--Did you tell her I'm coming? Next Thursday.
--Yes, oh yes, and I'm going to keep telling her.


My neighborhood is full of signs: real estate signs, do not let your dogs poop signs, reunion signs, birthday party signs, lost animal signs. "Please return my puppy / I am crying" reads one. Another asks its reader to return a stolen rabbit. There are photos, but the puppy is too small and the rabbit appears only from the back. Mark (a third one) says he and his roommates in Boston lost their cat. They spent all night making signs and posting them on Beacon Hill. Hours later, arriving back at their apartment, his roommate released the lever of the lazy boy. Out popped the cat.


Like the first rush of a martini, like the moment meditation reaches the top of the skull, like the time you notice leaves in the air between your eyes and the Ko`olau, like the inside of a house that is suddenly larger than its exterior, like a meadow that stretches like toffee, like a simile strained to the point of rupture, like an active alert patience, grieving.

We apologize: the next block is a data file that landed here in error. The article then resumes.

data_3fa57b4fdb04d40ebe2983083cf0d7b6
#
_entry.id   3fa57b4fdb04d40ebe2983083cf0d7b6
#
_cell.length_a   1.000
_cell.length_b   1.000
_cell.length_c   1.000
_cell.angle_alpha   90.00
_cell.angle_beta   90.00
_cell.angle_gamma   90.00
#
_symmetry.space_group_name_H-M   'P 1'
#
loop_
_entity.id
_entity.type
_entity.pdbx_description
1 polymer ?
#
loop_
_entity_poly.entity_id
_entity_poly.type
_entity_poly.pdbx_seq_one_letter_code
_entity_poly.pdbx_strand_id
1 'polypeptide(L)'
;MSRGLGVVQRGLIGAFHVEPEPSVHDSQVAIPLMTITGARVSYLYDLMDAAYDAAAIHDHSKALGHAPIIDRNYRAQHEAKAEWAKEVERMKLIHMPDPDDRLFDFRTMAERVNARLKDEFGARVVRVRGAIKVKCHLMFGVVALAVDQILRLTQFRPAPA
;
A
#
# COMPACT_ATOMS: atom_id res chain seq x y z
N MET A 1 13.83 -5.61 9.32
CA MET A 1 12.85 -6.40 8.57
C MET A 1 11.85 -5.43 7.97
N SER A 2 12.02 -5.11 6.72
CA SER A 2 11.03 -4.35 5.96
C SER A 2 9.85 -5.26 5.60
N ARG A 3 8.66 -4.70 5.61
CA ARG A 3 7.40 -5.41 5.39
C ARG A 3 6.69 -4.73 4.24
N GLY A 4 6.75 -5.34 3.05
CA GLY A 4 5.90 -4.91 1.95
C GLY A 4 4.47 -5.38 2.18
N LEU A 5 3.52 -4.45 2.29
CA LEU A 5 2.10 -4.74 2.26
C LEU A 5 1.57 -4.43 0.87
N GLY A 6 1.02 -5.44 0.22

An impossibly synchronous annoyance. Do not play your video game so loudly. Do not leave your trash in the living room. Do not tease me. Do not stop packing for your camping trip. Do not look at me that way. Do not pass me the phone. Do not treat me like this is an ordinary day. Don't you understand!?


"Connect by talking. Connect by listening. Connect by encouraging memories" (Miller).